Following criticism from German officials of Turkish President Recep Tayyip Erdoğan's military crackdown against Kurdish militants in August 2015, von der Leyen decided to let Germany’s three-year Patriot missile batteries mission to southern Turkey lapse in January 2016 instead of seeking parliamentary approval to extend it.

In September 2015, she signalled that she was open to delaying the withdrawal of 850 German soldiers from Afghanistan beyond 2016 after the Taliban's surprise seizure of the northern city of Kunduz; German forces used to be based in Kunduz as part of NATO-led ISAF and remain stationed in the north of the country.

At the Munich Security Conference in 2015, von der Leyen publicly defended the German refusal to supply Ukraine with weapons.

Stressing that it was important to remain united in Europe over Ukraine, she argued that negotiations with Russia, unlike with Islamic State jihadists, were possible.

Germany sees Ukraine and Russia as a chance to prove that in the 21st century, developed nations should solve disputes at the negotiating table, not with weapons, she said.

In addition, she noted, Russia has an almost infinite supply of weapons it could send in to Ukraine.

She questioned whether any effort by the West could match that or, more important, achieve the outcome sought by Ukraine and its supporters.

On the contrary, von der Leyen said giving the Ukrainians arms to help them defend themselves could have unintended and fateful consequences. "Weapons deliveries would be a fire accelerant," von der Leyen was quoted as telling the Süddeutsche Zeitung daily. "And it could give the Kremlin the excuse to openly intervene in this conflict."

When Hungary used a water canon and tear gas to drive asylum seekers back from the Hungarian-Serbian border in September 2015, von der Leyen publicly criticized the government of Prime Minister Viktor Orbán and called the measures “not acceptable and [...] against the European rules that we have."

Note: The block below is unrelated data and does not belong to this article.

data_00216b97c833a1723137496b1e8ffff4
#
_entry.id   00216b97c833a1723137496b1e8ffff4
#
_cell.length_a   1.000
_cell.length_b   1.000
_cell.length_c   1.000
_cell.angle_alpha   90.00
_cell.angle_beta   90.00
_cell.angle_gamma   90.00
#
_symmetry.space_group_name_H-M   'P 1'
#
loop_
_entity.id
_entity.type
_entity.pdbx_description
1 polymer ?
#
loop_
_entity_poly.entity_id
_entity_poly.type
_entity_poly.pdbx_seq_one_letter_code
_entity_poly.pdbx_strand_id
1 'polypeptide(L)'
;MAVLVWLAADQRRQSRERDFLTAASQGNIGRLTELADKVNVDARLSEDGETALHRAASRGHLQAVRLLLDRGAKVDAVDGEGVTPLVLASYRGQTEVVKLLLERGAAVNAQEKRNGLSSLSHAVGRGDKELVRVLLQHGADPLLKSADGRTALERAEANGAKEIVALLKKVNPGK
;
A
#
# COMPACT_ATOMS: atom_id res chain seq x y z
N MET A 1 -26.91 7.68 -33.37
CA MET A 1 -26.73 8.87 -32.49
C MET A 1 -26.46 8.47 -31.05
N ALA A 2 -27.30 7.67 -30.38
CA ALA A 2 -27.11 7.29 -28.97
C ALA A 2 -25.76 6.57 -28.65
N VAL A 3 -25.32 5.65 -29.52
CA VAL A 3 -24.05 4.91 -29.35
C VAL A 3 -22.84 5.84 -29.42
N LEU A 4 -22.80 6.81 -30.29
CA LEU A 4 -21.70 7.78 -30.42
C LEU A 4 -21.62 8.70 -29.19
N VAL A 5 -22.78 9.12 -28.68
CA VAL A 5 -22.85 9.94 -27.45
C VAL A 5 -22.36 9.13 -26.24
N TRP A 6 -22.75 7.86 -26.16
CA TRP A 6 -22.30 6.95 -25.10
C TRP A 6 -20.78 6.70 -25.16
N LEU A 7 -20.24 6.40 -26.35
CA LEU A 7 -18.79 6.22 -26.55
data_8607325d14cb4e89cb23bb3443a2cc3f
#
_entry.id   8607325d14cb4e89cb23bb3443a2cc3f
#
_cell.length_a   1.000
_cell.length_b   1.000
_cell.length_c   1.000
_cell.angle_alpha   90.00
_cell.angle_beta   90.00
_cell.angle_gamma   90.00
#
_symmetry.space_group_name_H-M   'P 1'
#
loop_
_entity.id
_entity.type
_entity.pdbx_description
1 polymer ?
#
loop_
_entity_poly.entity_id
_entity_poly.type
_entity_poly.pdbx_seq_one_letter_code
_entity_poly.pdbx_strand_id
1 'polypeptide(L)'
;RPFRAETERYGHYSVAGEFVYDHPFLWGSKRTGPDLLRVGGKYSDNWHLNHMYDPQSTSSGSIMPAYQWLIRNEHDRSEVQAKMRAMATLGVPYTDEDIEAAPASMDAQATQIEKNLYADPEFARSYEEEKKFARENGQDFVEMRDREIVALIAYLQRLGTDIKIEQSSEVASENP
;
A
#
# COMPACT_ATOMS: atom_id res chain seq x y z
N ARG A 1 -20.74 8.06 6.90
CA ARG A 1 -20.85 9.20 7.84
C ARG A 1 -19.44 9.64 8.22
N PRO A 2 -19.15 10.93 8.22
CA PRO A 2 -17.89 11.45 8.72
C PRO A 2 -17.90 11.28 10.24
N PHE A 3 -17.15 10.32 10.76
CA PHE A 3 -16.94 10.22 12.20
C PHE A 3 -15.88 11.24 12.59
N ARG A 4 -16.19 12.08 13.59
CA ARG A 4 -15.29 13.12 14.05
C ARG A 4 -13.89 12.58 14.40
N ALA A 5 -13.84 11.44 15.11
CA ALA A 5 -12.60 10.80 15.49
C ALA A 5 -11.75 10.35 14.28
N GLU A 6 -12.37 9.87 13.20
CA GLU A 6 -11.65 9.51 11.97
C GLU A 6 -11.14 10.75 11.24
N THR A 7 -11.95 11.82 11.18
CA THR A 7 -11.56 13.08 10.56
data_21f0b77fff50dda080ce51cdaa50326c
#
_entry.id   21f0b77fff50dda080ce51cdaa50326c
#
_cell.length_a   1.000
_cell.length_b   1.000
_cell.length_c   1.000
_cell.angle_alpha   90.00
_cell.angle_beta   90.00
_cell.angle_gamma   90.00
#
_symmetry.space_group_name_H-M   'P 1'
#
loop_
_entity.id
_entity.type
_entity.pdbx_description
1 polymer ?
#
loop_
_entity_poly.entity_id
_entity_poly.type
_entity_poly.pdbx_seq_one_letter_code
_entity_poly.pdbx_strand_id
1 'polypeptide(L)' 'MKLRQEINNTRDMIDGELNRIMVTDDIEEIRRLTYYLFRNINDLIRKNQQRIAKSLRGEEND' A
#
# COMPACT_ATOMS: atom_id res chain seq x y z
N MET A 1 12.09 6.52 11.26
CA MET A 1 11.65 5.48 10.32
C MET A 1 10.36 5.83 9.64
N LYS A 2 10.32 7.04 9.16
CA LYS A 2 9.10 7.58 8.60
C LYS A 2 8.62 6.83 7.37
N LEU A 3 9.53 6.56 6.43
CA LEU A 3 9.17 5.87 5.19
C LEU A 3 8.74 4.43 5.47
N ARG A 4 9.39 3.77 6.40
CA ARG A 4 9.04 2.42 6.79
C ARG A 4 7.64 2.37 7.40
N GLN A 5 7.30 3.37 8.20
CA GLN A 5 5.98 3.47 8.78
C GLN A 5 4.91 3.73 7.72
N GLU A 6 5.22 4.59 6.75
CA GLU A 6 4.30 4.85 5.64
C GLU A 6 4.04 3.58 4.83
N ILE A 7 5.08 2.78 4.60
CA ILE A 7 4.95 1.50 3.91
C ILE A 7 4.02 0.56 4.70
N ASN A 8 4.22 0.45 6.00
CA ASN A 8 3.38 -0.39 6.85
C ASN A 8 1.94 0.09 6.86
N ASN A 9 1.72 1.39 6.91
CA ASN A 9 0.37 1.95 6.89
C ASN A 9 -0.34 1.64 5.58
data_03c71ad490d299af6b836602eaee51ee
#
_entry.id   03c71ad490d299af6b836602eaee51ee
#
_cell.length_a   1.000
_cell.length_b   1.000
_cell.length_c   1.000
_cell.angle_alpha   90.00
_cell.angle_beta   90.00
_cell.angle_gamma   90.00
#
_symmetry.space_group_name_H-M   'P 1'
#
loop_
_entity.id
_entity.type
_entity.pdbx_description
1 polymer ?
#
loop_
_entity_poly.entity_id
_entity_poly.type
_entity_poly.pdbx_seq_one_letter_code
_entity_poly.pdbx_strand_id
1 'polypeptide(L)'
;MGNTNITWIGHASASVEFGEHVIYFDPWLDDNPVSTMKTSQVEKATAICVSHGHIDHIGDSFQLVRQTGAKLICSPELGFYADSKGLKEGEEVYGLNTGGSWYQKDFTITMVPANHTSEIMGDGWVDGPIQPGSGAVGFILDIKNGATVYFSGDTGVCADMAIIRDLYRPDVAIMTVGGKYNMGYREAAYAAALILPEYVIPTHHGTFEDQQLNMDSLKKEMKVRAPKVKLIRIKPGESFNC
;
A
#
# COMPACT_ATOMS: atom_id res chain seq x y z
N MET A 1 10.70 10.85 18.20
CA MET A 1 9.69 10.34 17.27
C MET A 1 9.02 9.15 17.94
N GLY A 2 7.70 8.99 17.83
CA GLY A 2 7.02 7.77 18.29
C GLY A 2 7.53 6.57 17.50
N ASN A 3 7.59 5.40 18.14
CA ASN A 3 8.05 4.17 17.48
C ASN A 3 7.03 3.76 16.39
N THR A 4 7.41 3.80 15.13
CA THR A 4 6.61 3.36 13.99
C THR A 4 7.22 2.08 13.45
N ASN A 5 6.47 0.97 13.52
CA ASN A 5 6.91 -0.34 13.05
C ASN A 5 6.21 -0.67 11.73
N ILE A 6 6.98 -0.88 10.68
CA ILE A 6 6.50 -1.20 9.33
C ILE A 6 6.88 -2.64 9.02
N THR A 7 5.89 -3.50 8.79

Under von der Leyen's leadership, the German parliament approved government plans in early 2016 to send up to 650 soldiers to Mali, boosting its presence in the U.N. peacekeeping mission MINUSMA in the West African country.

In 2014, von der Leyen introduced a €100 million scheme to make the Bundeswehr more attractive to new recruits, including by offering crèches for soldiers’ children, limiting postings to match school term dates, and considerable rises in hardship allowances for difficult postings.

Early in her tenure, von der Leyen pledged to get a grip on Germany’s military equipment budget after publishing a KPMG report on repeated failures in controlling suppliers, costs and delivery deadlines, e.g., with the Airbus A400M Atlas transport plane, Eurofighter Typhoon jet and the Boxer armoured fighting vehicle.

In 2015, she criticized Airbus over delays in the delivery of A400M military transport planes, complaining that the company had a serious problem with product quality. "At stake is not just the image of the company, but also Germany's reliability as an alliance partner," she stated.